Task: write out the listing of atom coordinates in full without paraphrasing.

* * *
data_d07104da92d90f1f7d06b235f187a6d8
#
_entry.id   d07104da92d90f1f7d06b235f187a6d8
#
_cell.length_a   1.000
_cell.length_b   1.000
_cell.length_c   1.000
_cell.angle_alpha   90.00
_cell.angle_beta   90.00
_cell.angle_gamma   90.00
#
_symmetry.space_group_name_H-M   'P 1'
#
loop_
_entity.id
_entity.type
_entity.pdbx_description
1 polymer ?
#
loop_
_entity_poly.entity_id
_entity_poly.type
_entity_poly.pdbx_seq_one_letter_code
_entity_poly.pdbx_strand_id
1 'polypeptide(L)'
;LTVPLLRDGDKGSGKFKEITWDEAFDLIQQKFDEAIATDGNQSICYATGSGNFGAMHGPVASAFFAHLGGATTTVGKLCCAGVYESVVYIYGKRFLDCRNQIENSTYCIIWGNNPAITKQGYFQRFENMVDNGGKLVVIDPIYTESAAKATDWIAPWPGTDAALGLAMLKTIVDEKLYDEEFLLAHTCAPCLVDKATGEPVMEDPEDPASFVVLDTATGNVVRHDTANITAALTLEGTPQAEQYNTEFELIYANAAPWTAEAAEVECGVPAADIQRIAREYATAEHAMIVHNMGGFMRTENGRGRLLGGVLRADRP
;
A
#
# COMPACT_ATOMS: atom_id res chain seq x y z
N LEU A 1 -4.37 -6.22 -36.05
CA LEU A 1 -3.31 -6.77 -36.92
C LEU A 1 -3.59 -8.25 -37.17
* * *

data_d07104da92d90f1f7d06b235f187a6d8
#
_entry.id   d07104da92d90f1f7d06b235f187a6d8
#
_cell.length_a   1.000
_cell.length_b   1.000
_cell.length_c   1.000
_cell.angle_alpha   90.00
_cell.angle_beta   90.00
_cell.angle_gamma   90.00
#
_symmetry.space_group_name_H-M   'P 1'
#
loop_
_entity.id
_entity.type
_entity.pdbx_description
1 polymer ?
#
loop_
_entity_poly.entity_id
_entity_poly.type
_entity_poly.pdbx_seq_one_letter_code
_entity_poly.pdbx_strand_id
1 'polypeptide(L)'
;LTVPLLRDGDKGSGKFKEITWDEAFDLIQQKFDEAIATDGNQSICYATGSGNFGAMHGPVASAFFAHLGGATTTVGKLCCAGVYESVVYIYGKRFLDCRNQIENSTYCIIWGNNPAITKQGYFQRFENMVDNGGKLVVIDPIYTESAAKATDWIAPWPGTDAALGLAMLKTIVDEKLYDEEFLLAHTCAPCLVDKATGEPVMEDPEDPASFVVLDTATGNVVRHDTANITAALTLEGTPQAEQYNTEFELIYANAAPWTAEAAEVECGVPAADIQRIAREYATAEHAMIVHNMGGFMRTENGRGRLLGGVLRADRP
;
A
#
# COMPACT_ATOMS: atom_id res chain seq x y z
N LEU A 1 -4.37 -6.22 -36.05
CA LEU A 1 -3.31 -6.77 -36.92
C LEU A 1 -3.59 -8.25 -37.17